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You must have read a particularly perverse history book. If life under Ottoman rule was only honey and milk, as you describe, why would all those peoples under Ottoman rule constantly fight for freedom? There is a grain of truth in what you said in the early times of the Ottomans, when they were a consolidated power that swept an area bitterly divided among many small rulers who were constantly battling each other and the common folk was naturally suffering. When the Ottomans occupied the Balkans, they brought a certain sense of stability. However, they very quickly disintegrated into a society into which religion (Islam) and class-belonging (spahi) was above everyone else. They were brutal against each other (after Sultan Mehmet all Sultant were killing all their male relatives as a matter of policy to ensure to contest to the throne), they were brutal against the Christians (the son of a goat herder who you describe was much more likely to have his son taken at a very early age to feed the ranks of the military, forcing him into Islam and never to see his family again. Sometimes, such units were sent to destroy the very same villages from which they were taken as kids)
Well, I said they were smart. I never said they were nice.
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Old 13.09.2016, 21:54
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Re: All about Muslims (in the wake of terrorist attacks in Europe)

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You must have read a particularly perverse history book. If life under Ottoman rule was only honey and milk, as you describe, why would all those peoples under Ottoman rule constantly fight for freedom? There is a grain of truth in what you said in the early times of the Ottomans, when they were a consolidated power that swept an area bitterly divided among many small rulers who were constantly battling each other and the common folk was naturally suffering. When the Ottomans occupied the Balkans, they brought a certain sense of stability. However, they very quickly disintegrated into a society into which religion (Islam) and class-belonging (spahi) was above everyone else. They were brutal against each other (after Sultan Mehmet all Sultant were killing all their male relatives as a matter of policy to ensure to contest to the throne), they were brutal against the Christians (the son of a goat herder who you describe was much more likely to have his son taken at a very early age to feed the ranks of the military, forcing him into Islam and never to see his family again. Sometimes, such units were sent to destroy the very same villages from which they were taken as kids)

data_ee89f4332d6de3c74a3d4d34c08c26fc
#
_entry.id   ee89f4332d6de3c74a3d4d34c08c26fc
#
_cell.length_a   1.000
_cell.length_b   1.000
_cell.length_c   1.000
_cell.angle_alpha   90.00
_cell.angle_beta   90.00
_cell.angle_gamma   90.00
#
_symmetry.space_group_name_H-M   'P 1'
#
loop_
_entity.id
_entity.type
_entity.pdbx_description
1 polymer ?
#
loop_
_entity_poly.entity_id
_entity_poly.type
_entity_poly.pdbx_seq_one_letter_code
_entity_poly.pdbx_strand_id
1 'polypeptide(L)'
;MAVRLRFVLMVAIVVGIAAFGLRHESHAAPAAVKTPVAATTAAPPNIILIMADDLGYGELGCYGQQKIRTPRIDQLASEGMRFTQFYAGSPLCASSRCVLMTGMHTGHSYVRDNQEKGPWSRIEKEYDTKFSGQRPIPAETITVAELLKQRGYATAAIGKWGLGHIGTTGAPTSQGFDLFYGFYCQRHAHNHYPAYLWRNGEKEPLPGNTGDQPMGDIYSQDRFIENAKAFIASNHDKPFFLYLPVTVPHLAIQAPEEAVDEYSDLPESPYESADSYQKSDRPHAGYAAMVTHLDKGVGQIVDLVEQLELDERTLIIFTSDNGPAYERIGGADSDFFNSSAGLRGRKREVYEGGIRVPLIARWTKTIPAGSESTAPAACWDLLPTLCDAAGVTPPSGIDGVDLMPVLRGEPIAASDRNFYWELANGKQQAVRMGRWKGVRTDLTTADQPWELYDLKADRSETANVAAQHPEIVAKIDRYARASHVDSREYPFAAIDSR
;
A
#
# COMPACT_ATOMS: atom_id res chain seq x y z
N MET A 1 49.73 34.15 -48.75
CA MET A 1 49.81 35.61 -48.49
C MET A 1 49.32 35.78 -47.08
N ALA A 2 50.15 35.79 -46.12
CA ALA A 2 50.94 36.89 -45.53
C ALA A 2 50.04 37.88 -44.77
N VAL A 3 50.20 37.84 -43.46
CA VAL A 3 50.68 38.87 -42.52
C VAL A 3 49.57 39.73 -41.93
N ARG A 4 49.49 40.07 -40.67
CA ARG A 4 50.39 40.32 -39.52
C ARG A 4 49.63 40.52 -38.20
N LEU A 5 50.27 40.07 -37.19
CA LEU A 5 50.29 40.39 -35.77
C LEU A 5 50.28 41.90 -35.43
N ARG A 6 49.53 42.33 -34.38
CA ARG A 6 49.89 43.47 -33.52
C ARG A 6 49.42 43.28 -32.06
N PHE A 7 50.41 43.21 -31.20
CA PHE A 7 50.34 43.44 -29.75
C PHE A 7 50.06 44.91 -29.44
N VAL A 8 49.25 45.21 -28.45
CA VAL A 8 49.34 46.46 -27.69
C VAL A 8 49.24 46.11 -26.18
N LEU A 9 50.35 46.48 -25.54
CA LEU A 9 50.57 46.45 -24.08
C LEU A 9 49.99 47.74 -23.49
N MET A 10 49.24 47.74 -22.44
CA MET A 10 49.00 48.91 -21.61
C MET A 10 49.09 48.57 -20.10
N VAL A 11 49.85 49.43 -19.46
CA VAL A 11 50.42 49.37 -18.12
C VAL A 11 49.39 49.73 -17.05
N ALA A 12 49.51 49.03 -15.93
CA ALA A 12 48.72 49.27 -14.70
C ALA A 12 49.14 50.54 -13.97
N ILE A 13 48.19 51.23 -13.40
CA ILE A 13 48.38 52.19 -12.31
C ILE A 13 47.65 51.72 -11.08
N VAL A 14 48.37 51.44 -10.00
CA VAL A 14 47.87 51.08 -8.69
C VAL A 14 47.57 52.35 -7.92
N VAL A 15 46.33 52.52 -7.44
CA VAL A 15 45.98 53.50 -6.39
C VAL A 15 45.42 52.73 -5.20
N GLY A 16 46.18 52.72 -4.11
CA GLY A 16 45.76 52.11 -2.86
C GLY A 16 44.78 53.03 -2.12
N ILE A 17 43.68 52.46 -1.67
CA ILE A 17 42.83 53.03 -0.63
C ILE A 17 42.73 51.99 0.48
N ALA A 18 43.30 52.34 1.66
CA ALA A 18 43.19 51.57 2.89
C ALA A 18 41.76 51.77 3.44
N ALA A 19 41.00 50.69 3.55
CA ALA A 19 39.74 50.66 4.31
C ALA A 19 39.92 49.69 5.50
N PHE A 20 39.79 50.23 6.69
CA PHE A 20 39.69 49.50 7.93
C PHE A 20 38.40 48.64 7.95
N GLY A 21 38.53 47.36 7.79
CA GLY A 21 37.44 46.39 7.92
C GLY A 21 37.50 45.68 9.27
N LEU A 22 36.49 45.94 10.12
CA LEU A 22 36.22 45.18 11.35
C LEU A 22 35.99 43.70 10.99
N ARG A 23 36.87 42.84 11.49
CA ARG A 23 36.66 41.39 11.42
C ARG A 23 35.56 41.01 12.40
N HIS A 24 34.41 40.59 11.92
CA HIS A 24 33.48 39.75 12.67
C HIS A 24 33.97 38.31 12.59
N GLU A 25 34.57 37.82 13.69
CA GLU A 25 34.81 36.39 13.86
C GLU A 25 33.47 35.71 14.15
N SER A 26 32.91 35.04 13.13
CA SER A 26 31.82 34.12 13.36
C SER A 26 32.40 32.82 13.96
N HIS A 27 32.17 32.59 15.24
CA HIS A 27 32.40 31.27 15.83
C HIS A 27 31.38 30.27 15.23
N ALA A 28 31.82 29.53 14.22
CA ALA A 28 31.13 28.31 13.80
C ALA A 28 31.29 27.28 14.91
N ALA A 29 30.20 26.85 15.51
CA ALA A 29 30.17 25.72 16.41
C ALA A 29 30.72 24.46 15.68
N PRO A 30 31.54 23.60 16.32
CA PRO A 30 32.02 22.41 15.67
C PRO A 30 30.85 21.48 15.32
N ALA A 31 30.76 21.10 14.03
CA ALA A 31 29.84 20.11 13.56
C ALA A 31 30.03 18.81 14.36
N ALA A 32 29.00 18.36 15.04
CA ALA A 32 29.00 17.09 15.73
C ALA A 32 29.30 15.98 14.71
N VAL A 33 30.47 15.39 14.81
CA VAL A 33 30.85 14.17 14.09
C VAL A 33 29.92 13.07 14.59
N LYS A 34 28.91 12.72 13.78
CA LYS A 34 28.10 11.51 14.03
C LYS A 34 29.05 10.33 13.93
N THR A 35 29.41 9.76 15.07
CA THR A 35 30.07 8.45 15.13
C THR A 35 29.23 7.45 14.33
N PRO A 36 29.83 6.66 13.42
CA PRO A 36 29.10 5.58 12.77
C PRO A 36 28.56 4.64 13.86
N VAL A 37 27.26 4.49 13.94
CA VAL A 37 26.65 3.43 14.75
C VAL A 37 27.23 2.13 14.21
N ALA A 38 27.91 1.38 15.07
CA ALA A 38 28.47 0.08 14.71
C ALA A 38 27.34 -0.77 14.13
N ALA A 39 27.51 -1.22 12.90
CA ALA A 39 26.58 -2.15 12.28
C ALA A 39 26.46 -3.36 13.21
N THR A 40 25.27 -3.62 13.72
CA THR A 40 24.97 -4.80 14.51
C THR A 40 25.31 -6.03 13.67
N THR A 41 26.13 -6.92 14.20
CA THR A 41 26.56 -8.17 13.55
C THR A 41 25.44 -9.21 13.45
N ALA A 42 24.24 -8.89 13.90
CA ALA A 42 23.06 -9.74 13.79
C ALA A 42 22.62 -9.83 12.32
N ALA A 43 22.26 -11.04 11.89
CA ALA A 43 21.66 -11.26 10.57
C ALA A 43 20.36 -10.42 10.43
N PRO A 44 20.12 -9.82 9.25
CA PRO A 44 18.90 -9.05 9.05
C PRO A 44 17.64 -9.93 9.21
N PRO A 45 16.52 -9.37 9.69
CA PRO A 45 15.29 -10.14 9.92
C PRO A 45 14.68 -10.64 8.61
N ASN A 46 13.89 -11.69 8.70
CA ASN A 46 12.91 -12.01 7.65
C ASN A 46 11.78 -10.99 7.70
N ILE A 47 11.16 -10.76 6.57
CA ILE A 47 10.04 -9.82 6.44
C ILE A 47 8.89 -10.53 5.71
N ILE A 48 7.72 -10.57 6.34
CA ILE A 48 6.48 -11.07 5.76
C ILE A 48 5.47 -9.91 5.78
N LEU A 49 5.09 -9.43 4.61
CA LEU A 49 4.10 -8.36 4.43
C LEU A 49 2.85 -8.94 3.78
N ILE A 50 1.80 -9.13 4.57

We have these Christian martyrs - a prince who chose to see his sons killed before his eyes than convert to Islam. Such were the days...
https://en.wikipedia.org/wiki/Constantin_Brāncoveanu
Anyway, the whole history of the Balkans/Eastern Europe is troubled and I believe we can't glorify any empire. All of them are guilty of some things. What people from there want today is exactly what everyone else wants - peace, education, health care, safety. A good economy, democracy, freedom of press, human rights, no-one is stuck in the past. Ex-Yugoslavia is a long way from those wars, it was a bitter lesson for all of us.

Last edited by greenmount; 13.09.2016 at 22:25.
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Old 14.09.2016, 01:32
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Re: All about Muslims (in the wake of terrorist attacks in Europe)

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basically - the more religious the person is, the more likely to be mysogenic, racist, violent.
Nonsense. People responsible from the most violent period in history, WW2, were non religious. 50 million people were methodically killed by non-religious, educated, smart people.
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Old 14.09.2016, 09:31
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Re: All about Muslims (in the wake of terrorist attacks in Europe)

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Nonsense. People responsible from the most violent period in history, WW2, were non religious. 50 million people were methodically killed by non-religious, educated, smart people.
Perhaps you need to educate yourself. Here's a few examples to get you started:

Sunni Shia Conflicts - 1400 years of bloodshed
Thirty Years war
Sudan Civil War
India vs Pakistan
The Crusades
Huguenots in France
Israel - Palastine
The Irish Problem
Jihadism
Armenian Genocide
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Old 14.09.2016, 09:52
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Re: All about Muslims (in the wake of terrorist attacks in Europe)

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Nonsense. People responsible from the most violent period in history, WW2, were non religious. 50 million people were methodically killed by non-religious, educated, smart people.
Indeed. I believe religion can exist in a modern society only if we're willing to separate it from the state (administration, justice system etc etc). Religion has very much to do with traditions, culture, you simply can't erase it from society. Live and let live, but that doesn't mean accepting compromises on the rule of laws and what was OK two thousands or one thousand of years ago cannot be accepted as normal ways today.
The sooner some people understand that, the better for every member of a society.
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Old 14.09.2016, 09:59
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Re: All about Muslims (in the wake of terrorist attacks in Europe)